Golf Fans in Washington DC Get Screwed by PGA Tour
The PGA Tour & its Commissioner Tim Finchem have no conscience and should be ashamed of themselves. Never will they be able to justify what they have done to the loyal golf fans living in and around Washington, DC.
Let’s start with a little history. After 11 years in Charlotte, NC the Kemper (insurance) Open was brought to the Washington area in 1980, primarily by then-Commissioner Deane Beman who knew that big-time golf would flourish in his hometown. And flourish, it did as the crowds were enormous. The first seven Kempers were contested on one of America’s great venues, Congressional CC and the best players in the game flocked to the tournament. That very first year, a 50 year-old Arnold Palmer played and it was exciting to be in Arnie’s Army. Jack Nicklaus made it the following year only to be clipped at the end by the young Walrus, Craig Stadler, in the first of his back-to-back wins. Fred Couples got his first PGA tour win here and Greg Norman followed suit the following year in the first of his 2 Congressional wins. Everything was fabulous until a TPC course was built nearby at Avenel and the tournament was moved virtually across the street. Problems ensued.
Tom Kite won the first Kemper Open on a course that was probably not yet in good enough condition to hold a PGA Tour event. On top of that, the green on the 9th hole was a little too severe, causing many double bogeys and defending champion Greg Norman to declare that they should blow it up. (When was the last time you heard a Tour pro say something like that?) The bad vibes from that very first tournament at the new course never completely died down and big name players were skeptical about playing there, unless the schedule worked out that the tournament was contested the week before the US Open. Then they would come in an effort to be sharp for the following week’s major championship. So occasionally we would see the likes of Seve Ballesteros, Sergio Garcia, Phil Mickelson, Davis Love, Adam Scott, Couples and Norman. But regardless of the field, the crowds always came out.
The course itself is rather pedestrian by normal PGA Tour standards and certainly in comparison to stately Congressional. But there are some really good holes, both for play and spectating. The risk-reward par 5 6th hole would remind one of an inverted 13th hole at Augusta. The afore-mentioned 9th is a thrilling downhill par 3 with a creek in front of and snaking around the right side of the green. The 12th hole is perennially one of the toughest holes on Tour and the 18th is a tough amphitheater par 4 where many a tournament has been decided in front of tens of thousands of fans. On the down side, the first five holes of the back nine are not ideal for large crowds, being a little too pinched for easy spectator movement.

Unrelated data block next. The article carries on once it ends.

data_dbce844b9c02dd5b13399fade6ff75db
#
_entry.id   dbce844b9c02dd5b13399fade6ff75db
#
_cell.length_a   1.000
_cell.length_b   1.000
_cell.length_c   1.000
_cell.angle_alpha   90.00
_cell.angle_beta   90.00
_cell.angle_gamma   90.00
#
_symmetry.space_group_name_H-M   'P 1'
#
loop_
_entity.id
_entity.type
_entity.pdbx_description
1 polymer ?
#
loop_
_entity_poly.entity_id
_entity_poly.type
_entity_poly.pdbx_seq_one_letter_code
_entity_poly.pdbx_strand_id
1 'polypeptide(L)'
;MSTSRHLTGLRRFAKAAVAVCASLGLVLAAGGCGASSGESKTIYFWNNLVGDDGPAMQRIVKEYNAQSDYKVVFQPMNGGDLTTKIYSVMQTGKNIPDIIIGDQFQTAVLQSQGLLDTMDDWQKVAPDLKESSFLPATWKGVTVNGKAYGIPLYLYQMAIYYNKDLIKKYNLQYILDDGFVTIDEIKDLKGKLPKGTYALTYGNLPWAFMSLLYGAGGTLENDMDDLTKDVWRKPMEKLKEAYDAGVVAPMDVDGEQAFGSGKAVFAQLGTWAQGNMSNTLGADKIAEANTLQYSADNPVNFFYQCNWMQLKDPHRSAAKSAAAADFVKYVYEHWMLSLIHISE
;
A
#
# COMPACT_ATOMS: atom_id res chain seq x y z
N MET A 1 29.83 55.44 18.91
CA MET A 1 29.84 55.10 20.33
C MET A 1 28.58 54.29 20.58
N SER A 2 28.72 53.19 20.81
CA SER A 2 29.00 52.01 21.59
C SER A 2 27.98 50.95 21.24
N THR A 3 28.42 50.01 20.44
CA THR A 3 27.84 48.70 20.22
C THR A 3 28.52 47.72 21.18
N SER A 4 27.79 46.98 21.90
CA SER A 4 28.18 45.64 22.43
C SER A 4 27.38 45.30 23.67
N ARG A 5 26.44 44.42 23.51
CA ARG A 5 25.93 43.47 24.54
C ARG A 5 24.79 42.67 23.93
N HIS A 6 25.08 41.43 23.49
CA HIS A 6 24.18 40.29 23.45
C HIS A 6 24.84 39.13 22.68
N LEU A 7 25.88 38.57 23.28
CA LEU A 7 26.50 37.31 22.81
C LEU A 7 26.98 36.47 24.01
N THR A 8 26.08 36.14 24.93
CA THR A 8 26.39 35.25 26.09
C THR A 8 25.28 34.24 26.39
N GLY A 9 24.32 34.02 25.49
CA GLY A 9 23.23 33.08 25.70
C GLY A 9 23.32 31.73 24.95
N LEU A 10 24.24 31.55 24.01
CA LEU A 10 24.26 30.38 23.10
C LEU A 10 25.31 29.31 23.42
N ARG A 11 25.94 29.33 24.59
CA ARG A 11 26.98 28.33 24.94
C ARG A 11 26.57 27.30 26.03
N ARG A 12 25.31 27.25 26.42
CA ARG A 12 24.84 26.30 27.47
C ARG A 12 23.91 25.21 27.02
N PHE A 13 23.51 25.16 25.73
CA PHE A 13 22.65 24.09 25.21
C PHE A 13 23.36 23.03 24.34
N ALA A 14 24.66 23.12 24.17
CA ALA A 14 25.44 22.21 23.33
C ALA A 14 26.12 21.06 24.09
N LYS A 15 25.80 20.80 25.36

With the new schedule set for 2007 that pulls summer PGA Tour staples Barclays in Westchester, NY & Western Open in Chicago and puts them in September, new Washington DC sponsor Booz Allen asked for a solid date prior to the US Open to enhance the quality of the fields. And the Tour told them no. So Booz Allen realized that this Tour stop was being relegated to 2nd tier status and dropped its sponsorship. Now it appears that the best this golf-crazy area can do is get an after-the-Tour-Championship tournament sometime in the Fall when all the big names will be taking time off. How sad is that to be treated as an afterthought following 27 years of faithful attendance? How appropriate that the tournament that wanted to stay took 6 days to complete. R.I.P.
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I once played Eagle Trace and recall it was a good, tough track. Funny, but both Avenel & Eagle Trace were 2 of the 4 courses on the original PGA Tour Super Nintendo game.
It seems that in these days where everyone talks about the boring homogenization of the tour and the sameness of all the events, the tour want's more of the same and less variety. It's evidently all about the money.
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